View of the Past

by Ron Leake, President Ralls County Historical Society

This article and the photo are courtesy of Ron Leake, president of the Ralls County Historical Society.

Palmyra Spectator, Wednesday, November 10, 1982

Batty Farm Mural Removed by Corps
Efforts made by the U.S. Army Corps of Engineers at Clarence Cannon Dam and Mark Twain Lake, have resulted in the removal of a 6 foot by 8-foot wall mural from a hundred year old farm house which now stands on government property. The house is scheduled for removal this fall. The mural was saved by the Corps with the hopes of placing it in the M.W. Boudreaux Visitor Center as an exhibit of the rich cultural history in northeast Missouri. The Visitor Center is scheduled to open in May 1984.
The house was built in 1880-1881 by a prosperous farmer named Samuel F. Bell. He died the following year leaving the farm to his wife Elizabeth and their three daughters. The property remained within the family for 72 years after his death. Bell’s daughter Cordelia and husband George Jones bought the farm from the other heirs and it was Jones who commissioned the three murals in the house. Two of the paintings were ruined by re-plastering the walls. The third painting was located in an upstairs room and depicts a two-dimensional mountain scene with buffalo, prairie dog holes and deer. The final owner of the house prior to government purchase was Mr. Earl Batty of Center.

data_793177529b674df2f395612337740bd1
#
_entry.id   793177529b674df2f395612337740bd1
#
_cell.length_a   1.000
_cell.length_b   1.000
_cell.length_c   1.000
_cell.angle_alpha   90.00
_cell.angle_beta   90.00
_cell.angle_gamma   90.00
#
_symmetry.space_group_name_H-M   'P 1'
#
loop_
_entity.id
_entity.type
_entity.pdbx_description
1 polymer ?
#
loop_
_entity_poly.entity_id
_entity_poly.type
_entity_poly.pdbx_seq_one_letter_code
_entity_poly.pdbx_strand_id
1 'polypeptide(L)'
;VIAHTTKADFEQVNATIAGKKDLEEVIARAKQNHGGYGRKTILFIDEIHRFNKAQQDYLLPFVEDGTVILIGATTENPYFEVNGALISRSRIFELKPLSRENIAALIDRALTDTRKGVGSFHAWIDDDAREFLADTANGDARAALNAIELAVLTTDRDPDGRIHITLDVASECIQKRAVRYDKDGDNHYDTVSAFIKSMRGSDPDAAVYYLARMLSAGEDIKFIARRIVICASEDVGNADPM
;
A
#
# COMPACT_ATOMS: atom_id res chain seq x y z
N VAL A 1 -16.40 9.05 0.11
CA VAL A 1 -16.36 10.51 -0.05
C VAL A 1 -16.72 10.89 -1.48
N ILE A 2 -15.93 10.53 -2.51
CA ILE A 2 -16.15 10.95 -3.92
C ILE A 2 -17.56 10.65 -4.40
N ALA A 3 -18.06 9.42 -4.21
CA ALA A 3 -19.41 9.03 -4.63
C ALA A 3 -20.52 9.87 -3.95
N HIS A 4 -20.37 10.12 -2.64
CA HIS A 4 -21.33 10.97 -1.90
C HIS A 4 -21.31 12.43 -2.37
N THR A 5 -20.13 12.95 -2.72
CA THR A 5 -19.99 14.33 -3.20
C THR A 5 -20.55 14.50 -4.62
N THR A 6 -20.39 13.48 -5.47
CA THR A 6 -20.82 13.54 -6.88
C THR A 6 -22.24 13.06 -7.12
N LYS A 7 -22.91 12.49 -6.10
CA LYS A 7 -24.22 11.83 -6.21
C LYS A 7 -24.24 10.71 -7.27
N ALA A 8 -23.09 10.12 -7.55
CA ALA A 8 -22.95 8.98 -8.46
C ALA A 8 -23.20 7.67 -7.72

The Corps first contacted the Smithsonian Institute who deemed the painting not significant on a national level, however agreed that it is of local cultural importance. After searching for professional help through art museums in several cities, the Corps learned of a man named Paul Schwartzbaum who is the chief conservator and restorer for the International Center for the study of the Preservation and the Restoration of Cultural Property. Mr. Schwartzbaum was in the United States working for the National Park Service at the time and was able to spend a day at the house explaining to the Corps personnel how to clean and seal the painting before removal. Corps maintenance personnel Claude North, Mike Hays, Nick Mudd, and Frank Howald were successful in actually removing the wall from the second story room. The entire wall, painted plaster, lathing, and studs had first to be sandwiched between layers of foam and plywood, then, using fiberglass crate strapping to hold the entire piece in place, the wall was lowered onto a flatbed truck and taken to a warehouse for storage. Restoration of the mural is scheduled to begin in 1983.
The Corps is continuing to compile a history of the painting and other local folklore to aid in the formation of exhibits for the Visitor Center. If anyone has any information on the mural or other historical data connected with the project, please contact the Mark Twain Lake Management Office, Route 2, Monroe City, MO 63456.